howtouselinux

Linux Commands Cheat Sheet

Table of Contents

In this Linux command line cheat sheet, we will learn:

  • Basic Linux Commands
  • File management user management Linux Commands
  • Programing Linux Commands
  • Job management Filesystem management Linux commands
  • Process management Linux Commands
  • Shortcuts
  • network
  • System Info
  • Searching
  • File Permission

Basic Linux Commands

  • cat – Joins and displays files
  • cp – Copies files
  • cpio – Creates an archive, restores files from an archive, or copies a directory hierarchy
  • cut – Selects characters or fields from input lines
  • diff – Displays the differences between two text files
  • emacs Editor
  • expand – Converts TABs to SPACEs
  • find – Finds files based on criteria
  • grep – searches for a pattern in files
  • gzip – Compresses or decompresses files
  • head – Displays the beginning of a file
  • join – Joins lines from two files based on a common field
  • less – Displays text files, one screen at a time
  • ln – Makes a link to a file
  • ls – Displays information about one or more files
  • man – Displays documentation for utilities
  • mkdir – Creates a directory
  • mv – Renames or moves a file
  • nl – Numbers lines from a file
  • od – Dumps the contents of a file
  • paste – Joins corresponding lines from files
  • rm – Removes a file (deletes a link)
  • sed – Edits a file noninteractively
  • sort – Sorts and/or merges files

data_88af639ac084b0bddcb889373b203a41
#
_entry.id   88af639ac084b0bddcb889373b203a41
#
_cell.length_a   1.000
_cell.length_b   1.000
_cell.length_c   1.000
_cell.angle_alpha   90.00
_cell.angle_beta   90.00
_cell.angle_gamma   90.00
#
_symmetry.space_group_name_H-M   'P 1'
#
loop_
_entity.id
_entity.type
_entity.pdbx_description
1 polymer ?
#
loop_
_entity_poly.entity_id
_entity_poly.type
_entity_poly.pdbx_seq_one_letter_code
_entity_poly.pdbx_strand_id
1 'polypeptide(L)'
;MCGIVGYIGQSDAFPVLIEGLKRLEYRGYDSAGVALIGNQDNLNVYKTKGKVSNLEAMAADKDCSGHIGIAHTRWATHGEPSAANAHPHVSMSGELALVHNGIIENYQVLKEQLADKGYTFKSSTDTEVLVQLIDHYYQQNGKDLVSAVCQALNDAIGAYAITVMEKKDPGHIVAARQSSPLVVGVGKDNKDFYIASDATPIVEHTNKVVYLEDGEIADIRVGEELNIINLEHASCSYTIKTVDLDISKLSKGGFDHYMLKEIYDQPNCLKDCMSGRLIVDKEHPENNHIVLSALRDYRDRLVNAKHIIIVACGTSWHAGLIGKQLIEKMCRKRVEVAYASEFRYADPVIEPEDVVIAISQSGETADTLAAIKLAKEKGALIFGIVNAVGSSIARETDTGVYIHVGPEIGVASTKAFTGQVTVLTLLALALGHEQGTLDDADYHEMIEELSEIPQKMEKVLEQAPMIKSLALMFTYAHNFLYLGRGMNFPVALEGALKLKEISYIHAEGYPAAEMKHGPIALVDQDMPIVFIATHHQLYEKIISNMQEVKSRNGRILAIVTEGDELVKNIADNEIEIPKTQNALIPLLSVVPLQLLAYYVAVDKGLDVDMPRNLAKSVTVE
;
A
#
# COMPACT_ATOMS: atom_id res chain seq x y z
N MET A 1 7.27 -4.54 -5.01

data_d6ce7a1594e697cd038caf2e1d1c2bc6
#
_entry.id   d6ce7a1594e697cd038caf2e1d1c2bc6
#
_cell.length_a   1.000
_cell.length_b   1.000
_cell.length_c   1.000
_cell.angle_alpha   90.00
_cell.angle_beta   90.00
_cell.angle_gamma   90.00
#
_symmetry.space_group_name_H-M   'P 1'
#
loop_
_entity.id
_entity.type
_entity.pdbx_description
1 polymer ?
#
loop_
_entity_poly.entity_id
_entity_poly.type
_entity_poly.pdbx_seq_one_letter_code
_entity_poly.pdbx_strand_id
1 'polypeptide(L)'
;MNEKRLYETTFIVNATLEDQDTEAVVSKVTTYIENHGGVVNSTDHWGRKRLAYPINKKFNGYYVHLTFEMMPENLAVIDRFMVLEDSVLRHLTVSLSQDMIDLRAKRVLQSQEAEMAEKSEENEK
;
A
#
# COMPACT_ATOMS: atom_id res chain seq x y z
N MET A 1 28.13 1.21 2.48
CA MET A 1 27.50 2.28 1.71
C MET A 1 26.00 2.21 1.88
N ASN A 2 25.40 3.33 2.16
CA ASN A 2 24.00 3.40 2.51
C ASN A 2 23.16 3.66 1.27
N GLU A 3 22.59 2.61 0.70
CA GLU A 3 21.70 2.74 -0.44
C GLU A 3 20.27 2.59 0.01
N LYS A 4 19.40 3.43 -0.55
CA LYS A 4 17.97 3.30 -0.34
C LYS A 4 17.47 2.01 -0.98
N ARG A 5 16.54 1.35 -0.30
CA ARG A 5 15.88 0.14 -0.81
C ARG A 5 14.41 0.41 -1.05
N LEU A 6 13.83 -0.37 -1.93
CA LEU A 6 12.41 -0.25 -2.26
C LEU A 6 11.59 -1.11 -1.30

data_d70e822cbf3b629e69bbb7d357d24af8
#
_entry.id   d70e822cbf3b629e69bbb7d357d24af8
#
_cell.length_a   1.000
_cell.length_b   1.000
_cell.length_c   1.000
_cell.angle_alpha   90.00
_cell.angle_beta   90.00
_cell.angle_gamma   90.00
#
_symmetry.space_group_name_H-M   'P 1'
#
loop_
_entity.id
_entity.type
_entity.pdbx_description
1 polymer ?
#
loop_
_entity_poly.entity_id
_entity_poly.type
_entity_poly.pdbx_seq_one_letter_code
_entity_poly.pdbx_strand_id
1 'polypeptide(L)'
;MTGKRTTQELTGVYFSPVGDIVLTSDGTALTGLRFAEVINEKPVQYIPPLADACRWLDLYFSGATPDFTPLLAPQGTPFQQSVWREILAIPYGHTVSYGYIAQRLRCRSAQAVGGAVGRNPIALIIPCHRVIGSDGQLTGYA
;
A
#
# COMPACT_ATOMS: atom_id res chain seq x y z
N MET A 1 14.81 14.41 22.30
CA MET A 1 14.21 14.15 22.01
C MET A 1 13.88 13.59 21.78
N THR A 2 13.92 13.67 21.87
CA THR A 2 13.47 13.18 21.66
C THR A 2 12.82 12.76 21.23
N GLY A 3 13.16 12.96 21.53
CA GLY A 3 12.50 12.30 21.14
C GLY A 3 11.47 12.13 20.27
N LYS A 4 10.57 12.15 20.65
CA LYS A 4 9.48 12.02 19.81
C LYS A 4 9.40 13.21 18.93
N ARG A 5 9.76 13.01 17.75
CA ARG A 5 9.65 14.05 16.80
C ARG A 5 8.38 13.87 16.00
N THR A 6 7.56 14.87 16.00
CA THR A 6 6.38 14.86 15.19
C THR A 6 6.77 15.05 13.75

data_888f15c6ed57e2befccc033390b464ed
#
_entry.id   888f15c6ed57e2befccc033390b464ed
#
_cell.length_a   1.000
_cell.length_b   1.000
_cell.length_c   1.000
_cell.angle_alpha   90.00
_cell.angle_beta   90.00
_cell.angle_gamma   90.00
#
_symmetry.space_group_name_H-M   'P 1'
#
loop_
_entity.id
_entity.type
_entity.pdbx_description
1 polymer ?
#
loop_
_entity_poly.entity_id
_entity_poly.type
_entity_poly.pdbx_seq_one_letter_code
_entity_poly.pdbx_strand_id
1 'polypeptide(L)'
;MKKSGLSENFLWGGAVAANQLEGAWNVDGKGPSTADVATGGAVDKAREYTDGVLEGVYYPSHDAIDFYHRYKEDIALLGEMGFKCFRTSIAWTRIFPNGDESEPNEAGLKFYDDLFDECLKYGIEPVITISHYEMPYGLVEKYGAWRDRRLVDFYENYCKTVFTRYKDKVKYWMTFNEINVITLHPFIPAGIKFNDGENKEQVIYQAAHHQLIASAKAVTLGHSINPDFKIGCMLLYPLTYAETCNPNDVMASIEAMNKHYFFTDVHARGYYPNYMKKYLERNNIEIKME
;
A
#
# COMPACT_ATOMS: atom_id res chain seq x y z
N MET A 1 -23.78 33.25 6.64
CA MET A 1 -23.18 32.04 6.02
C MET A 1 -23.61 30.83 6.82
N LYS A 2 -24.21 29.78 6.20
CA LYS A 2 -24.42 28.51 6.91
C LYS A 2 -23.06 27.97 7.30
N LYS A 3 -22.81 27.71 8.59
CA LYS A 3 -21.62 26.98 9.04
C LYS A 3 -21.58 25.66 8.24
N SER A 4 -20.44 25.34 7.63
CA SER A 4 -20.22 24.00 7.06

• split – Divides a file into sections
  • tail – Displays the last part (tail) of a file
  • tar – Stores or retrieves files to/from an archive file
  • touch – Creates a file or changes a file’s access and/or modification time
  • uniq – Displays unique lines from a file
  • vim Editor
  • wc – Displays the number of lines, words, and bytes in one or more files

File management user management Linx Commands

  • cd – Changes to another working directory
  • chgrp – Changes the group associated with a file
  • chmod – Changes the access mode (permissions) of a file
  • chown – Changes the owner of a file and/or the group the file is associated with
  • date – Displays or sets the system time and date
  • df – Displays disk space usage
  • dmesg – Displays kernel messages
  • du – Displays information on disk usage by directory hierarchy and/or file
  • finger – Displays information about users
  • kill – Terminates a process by PID
  • killall – Terminates a process by name
  • nice – Changes the priority of a command
  • nohup – Runs a command that keeps running after you log out
  • ps – Displays process status
  • renice – Changes the priority of a process